Problem solving is an integral part of mathematics and is therefore an essential skill to learn. Female students in particular seem to struggle with this specific area of mathematics more so than males. This study provides college mathematics instructors with an author-developed structured instrument, Examine-Strategize-Solve-Reflect (ESSR), which can be used, not only to assess female college students' problem solving strengths and weaknesses, but also to instruct students in the processes and strategies necessary for successful mathematical problem solving. The researcher hypothesized that improving female college students' problem solving skills will in turn raise students' mathematical confidence in their ability to solve mathematical problems.
A quasi-experimental design that included repeated pretests, repeated posttests, and removal of treatment in order to mitigate the threats to validity was used for this study. The results of an analysis of the descriptive statistics from the ESSR pretests indicated that the female college students in this study were strong in two components of mathematical problem solving: strategizing on ways to solve the problem and examining the problem. The results also indicated that the female college students in this study were weak in two components of mathematical problem solving: solving the problem and the reflecting upon the process.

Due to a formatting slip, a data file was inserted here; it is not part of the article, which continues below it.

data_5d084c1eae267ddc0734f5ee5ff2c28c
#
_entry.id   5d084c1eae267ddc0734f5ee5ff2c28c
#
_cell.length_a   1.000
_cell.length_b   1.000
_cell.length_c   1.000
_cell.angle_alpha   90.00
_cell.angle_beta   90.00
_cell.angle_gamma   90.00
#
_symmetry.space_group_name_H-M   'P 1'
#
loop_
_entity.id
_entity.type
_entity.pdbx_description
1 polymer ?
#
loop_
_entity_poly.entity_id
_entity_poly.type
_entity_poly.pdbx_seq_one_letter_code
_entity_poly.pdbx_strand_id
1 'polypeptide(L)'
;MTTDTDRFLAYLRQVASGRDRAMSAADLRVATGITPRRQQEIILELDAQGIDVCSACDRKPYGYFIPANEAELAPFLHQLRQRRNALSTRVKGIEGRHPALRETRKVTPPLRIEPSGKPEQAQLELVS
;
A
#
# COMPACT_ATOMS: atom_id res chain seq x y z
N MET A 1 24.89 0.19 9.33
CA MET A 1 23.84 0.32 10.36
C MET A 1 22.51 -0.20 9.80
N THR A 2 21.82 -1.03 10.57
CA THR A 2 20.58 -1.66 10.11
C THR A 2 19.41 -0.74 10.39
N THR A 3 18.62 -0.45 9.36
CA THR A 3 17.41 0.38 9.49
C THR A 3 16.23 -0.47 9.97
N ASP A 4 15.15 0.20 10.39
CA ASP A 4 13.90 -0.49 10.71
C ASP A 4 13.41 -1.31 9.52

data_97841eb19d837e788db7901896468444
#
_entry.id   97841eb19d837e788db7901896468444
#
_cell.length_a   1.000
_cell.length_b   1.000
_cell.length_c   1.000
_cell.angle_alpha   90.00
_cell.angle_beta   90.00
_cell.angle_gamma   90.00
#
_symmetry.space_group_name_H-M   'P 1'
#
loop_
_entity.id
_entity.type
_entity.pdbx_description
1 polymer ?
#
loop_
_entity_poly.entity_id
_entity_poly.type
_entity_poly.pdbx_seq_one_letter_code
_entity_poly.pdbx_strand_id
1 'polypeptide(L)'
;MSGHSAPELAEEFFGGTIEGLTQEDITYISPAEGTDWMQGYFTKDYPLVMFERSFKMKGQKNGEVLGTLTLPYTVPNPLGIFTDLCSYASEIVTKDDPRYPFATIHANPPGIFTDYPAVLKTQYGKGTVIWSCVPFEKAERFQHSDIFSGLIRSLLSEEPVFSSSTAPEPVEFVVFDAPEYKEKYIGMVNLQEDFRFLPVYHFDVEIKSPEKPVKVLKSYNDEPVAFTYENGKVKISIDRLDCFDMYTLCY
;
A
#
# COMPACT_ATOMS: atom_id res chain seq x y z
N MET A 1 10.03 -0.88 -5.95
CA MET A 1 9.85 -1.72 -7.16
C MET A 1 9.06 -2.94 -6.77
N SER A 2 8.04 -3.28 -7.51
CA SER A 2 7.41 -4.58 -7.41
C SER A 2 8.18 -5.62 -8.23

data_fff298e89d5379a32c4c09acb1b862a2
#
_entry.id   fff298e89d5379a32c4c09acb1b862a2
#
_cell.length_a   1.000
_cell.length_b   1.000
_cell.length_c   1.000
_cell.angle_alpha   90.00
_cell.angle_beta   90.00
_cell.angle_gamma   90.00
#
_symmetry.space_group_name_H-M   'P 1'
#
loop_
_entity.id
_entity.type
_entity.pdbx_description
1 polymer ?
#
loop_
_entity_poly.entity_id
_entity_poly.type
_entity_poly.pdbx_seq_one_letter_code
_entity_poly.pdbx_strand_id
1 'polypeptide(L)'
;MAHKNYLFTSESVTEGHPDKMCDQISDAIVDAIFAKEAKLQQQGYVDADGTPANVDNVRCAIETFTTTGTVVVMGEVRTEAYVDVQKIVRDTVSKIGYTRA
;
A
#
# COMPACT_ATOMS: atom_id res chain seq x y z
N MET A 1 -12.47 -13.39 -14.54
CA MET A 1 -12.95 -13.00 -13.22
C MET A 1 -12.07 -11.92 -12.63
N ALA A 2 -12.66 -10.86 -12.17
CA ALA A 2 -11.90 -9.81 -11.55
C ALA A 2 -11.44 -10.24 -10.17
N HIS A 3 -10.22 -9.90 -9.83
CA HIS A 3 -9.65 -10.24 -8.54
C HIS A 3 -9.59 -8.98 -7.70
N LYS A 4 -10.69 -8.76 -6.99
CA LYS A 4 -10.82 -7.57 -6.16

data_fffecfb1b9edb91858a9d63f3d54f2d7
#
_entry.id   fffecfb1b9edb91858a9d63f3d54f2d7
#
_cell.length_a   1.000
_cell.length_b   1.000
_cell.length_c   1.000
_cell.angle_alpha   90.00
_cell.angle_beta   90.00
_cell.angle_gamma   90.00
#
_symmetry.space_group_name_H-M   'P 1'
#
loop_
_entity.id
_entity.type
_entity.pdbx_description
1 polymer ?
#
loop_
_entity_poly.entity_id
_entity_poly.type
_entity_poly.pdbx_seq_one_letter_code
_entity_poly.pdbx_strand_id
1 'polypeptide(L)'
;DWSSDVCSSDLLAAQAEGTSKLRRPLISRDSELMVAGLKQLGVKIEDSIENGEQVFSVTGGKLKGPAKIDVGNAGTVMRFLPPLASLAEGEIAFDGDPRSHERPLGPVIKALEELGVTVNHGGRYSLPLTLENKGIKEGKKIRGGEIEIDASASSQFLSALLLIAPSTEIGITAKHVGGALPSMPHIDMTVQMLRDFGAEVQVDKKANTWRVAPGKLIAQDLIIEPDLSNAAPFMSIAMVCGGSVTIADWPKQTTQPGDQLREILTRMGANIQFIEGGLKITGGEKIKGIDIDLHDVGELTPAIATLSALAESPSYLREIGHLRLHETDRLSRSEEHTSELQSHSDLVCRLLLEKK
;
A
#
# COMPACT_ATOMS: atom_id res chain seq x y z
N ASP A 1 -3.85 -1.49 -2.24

Furthermore, results from a paired-samples t-test showed that the ESSR instrument accurately assesses female college students' mathematical problem solving skills and the results from a MANCOVA with repeated measures indicated that there was a significant effect of the intervention time periods on students' subsequent ESSR score. In addition, female college students in this study ranked themselves significantly more confident in their mathematical problem solving ability at the end of the study than they did at the beginning of the study. The largest effect sizes were in identifying the unknown, solving a math problem they had never seen before, solving a math problem by sketching graphs or diagrams, solving a math problem by using different strategies, and solving a math problem using structured methods. All five of these items can be tied directly to the structure of the ESSR instrument and the study that was conducted.
|School:||California State University, Long Beach|
|School Location:||United States -- California|
|Source:||DAI-A 71/11, Dissertation Abstracts International|
|Subjects:||Mathematics education, Womens studies, Higher education|
|Keywords:||Assessment, Female college students, Mathematical confidence, Mathematics, Problem-solving, Structured instrument, Women students|
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